The first assumption is discredited by numerous testimonies from the Roman world of New Testament times describing various methods for preserving grape juice. We have seen in the previous chapter that the preservation of grape juice unfermented was in some ways a simpler process than the preservation of fermented wine. Thus, the possibility existed of supplying unfermented grape juice at the wedding of Cana near the Passover season, since such a beverage could be kept unfermented throughout the year.

"The Good Wine." The second assumption that the wine Jesus provided was pronounced "the good wine" (John 2:10) by the master of the banquet because it was high in alcoholic content, is based on the taste of twentieth-century drinkers who define the goodness of wine in proportion to its alcoholic strength. But this was not necessarily true in the Roman world of New Testament times where the best wines were those whose alcoholic potency had been removed by boiling or filtration. Pliny, for example, says that "wines are most beneficial (utilissimum) when all their potency has been removed by the strainer."1 Similarly, Plutarch points out that wine is "much more pleasant to drink" when it "neither inflames the brain nor infests the mind or passions"2 because its strength has been removed through frequent filtering.

The Talmud indicates that drinking to the accompaniment of musical instruments on festive occasions such as a wedding was forbidden.3 The latter is confirmed by later testimonies of rabbis. For example, Rabbi S. M. Isaac, an eminent nineteenth-century rabbi and editor of The Jewish Messenger, says: "The Jews do not, in their feasts for sacred purposes, including the marriage feast, ever use any kind of fermented drinks. In their oblations and libations, both private and public, they employ the fruit of the vine-that is, fresh grapes-unfermented grape-juice, and raisins, as the symbol of benediction. Fermentation is to them always a symbol of corruption."4 Though Rabbi Isaac's statement is not quite accurate, since Jewish sources are not unanimous on the kind of wine to be used at sacred festivals, it still does indicate that some Jews used unfermented wine at wedding feasts.

"Well Drunk." The third assumption that the expression "well drunk" (John 2:10) indicates that the wedding guest were intoxicated and thus "the good wine" provided by Christ must also have been intoxicating, misinterprets and misapplies the comment of the master of the banquet, and overlooks the broader usage of the verb. The comment in question was not made in reference to that particular wedding party, but to the general practice among those who hold feasts: "Every man serves the good wine first; and when men have drunk freely, then the poor wine . . ." (John 2:10, RSV). This remark forms part of the stock in trade of a hired banquet master, rather than an actual description of the state of intoxication at a particular party.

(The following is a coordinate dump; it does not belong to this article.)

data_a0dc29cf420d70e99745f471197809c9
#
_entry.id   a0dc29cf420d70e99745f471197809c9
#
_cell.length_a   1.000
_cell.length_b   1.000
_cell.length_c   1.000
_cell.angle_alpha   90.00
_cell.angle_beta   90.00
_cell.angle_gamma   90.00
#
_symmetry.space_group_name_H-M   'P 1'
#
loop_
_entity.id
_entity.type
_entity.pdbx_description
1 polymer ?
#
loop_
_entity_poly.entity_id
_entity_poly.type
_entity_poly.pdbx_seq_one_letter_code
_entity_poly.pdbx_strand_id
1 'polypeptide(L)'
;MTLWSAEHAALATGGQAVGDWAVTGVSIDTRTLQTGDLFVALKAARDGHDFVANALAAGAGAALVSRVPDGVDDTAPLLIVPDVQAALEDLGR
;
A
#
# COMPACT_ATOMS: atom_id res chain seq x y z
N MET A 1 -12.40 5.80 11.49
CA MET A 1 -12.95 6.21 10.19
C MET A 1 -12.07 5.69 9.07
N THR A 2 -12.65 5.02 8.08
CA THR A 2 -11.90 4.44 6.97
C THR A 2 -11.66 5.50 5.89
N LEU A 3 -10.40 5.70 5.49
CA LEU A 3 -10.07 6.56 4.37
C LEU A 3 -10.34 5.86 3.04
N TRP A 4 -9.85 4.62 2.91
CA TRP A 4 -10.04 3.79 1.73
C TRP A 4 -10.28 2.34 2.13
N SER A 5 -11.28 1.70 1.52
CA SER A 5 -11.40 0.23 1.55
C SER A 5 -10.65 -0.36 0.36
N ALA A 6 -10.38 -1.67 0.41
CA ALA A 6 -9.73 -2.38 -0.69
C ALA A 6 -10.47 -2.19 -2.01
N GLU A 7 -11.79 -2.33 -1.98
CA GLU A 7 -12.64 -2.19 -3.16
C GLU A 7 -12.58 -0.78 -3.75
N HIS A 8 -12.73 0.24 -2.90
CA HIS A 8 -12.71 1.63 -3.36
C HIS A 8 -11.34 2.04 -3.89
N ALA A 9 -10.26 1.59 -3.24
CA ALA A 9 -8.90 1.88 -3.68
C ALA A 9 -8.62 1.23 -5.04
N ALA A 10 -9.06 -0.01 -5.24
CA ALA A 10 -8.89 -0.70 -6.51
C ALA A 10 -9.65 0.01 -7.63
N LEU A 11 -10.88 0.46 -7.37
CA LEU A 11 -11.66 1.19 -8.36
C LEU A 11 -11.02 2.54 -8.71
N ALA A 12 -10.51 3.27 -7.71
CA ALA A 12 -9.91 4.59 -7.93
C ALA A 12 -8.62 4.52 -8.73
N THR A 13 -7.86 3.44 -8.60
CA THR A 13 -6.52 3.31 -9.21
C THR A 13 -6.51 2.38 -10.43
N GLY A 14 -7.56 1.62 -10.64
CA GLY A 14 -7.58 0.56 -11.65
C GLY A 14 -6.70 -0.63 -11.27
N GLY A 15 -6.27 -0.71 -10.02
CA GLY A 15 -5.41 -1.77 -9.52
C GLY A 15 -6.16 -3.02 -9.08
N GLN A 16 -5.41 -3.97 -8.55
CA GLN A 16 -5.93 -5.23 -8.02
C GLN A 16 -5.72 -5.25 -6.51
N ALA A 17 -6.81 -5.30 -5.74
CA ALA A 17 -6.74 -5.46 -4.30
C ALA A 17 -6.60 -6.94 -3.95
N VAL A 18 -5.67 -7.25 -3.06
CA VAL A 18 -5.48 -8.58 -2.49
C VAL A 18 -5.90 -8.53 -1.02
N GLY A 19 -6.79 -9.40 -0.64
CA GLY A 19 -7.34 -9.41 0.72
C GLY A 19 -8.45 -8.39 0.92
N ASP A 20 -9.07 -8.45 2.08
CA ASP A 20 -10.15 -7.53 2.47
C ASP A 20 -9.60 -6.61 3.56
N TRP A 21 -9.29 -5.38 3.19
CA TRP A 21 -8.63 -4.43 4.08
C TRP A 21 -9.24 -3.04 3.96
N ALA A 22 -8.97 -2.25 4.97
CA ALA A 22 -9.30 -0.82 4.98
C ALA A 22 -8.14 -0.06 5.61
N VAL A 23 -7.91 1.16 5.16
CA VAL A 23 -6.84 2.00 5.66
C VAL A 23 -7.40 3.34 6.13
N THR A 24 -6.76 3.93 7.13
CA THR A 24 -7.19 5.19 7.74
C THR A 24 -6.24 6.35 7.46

Another important consideration is the fact that the Greek verb methusko, translated by some "well drunk," can also mean "to drink freely," as rendered by the RSV, without any implication of intoxication. In his article on this verb in the Theological Dictionary of the New Testament, Herbert Preisker observes that "Methuskomai is used with no ethical or religious judgment in John 2:10 in connection with the rule that the poorer wine is served only when the guests have drunk well."5

Moral Implications. The verb methusko in John 2:10 is used in the sense of satiation. It refers simply to the large quantity of wine generally consumed at a feast, without any reference to intoxicating effects. Those who wish to insist that the wine used at the feast was alcoholic and that Jesus also provided alcoholic wine, though of a better quality, are driven to the conclusion that Jesus provided a large additional quantity of intoxicating wine so that the wedding party could continue its reckless indulgence. Such a conclusion destroys the moral integrity of Christ's character.